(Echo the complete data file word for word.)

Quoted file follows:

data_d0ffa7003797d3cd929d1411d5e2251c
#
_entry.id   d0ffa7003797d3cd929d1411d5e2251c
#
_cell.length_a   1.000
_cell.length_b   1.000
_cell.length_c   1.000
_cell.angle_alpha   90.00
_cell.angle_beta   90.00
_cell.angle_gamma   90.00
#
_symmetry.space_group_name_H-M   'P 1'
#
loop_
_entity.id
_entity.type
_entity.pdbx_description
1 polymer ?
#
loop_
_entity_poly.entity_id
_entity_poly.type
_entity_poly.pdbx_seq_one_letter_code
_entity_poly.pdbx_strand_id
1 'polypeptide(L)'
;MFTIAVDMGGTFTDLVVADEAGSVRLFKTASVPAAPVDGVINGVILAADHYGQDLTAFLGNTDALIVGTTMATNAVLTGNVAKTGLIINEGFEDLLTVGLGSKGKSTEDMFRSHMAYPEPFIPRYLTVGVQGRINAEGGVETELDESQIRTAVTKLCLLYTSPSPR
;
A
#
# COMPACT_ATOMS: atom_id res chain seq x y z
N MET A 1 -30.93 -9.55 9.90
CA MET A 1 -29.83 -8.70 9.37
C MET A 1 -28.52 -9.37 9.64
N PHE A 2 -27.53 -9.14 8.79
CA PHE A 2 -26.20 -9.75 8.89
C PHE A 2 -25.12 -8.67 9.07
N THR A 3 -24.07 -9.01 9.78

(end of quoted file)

data_d0ffa7003797d3cd929d1411d5e2251c
#
_entry.id   d0ffa7003797d3cd929d1411d5e2251c
#
_cell.length_a   1.000
_cell.length_b   1.000
_cell.length_c   1.000
_cell.angle_alpha   90.00
_cell.angle_beta   90.00
_cell.angle_gamma   90.00
#
_symmetry.space_group_name_H-M   'P 1'
#
loop_
_entity.id
_entity.type
_entity.pdbx_description
1 polymer ?
#
loop_
_entity_poly.entity_id
_entity_poly.type
_entity_poly.pdbx_seq_one_letter_code
_entity_poly.pdbx_strand_id
1 'polypeptide(L)'
;MFTIAVDMGGTFTDLVVADEAGSVRLFKTASVPAAPVDGVINGVILAADHYGQDLTAFLGNTDALIVGTTMATNAVLTGNVAKTGLIINEGFEDLLTVGLGSKGKSTEDMFRSHMAYPEPFIPRYLTVGVQGRINAEGGVETELDESQIRTAVTKLCLLYTSPSPR
;
A
#
# COMPACT_ATOMS: atom_id res chain seq x y z
N MET A 1 -30.93 -9.55 9.90
CA MET A 1 -29.83 -8.70 9.37
C MET A 1 -28.52 -9.37 9.64
N PHE A 2 -27.53 -9.14 8.79
CA PHE A 2 -26.20 -9.75 8.89
C PHE A 2 -25.12 -8.67 9.07
N THR A 3 -24.07 -9.01 9.78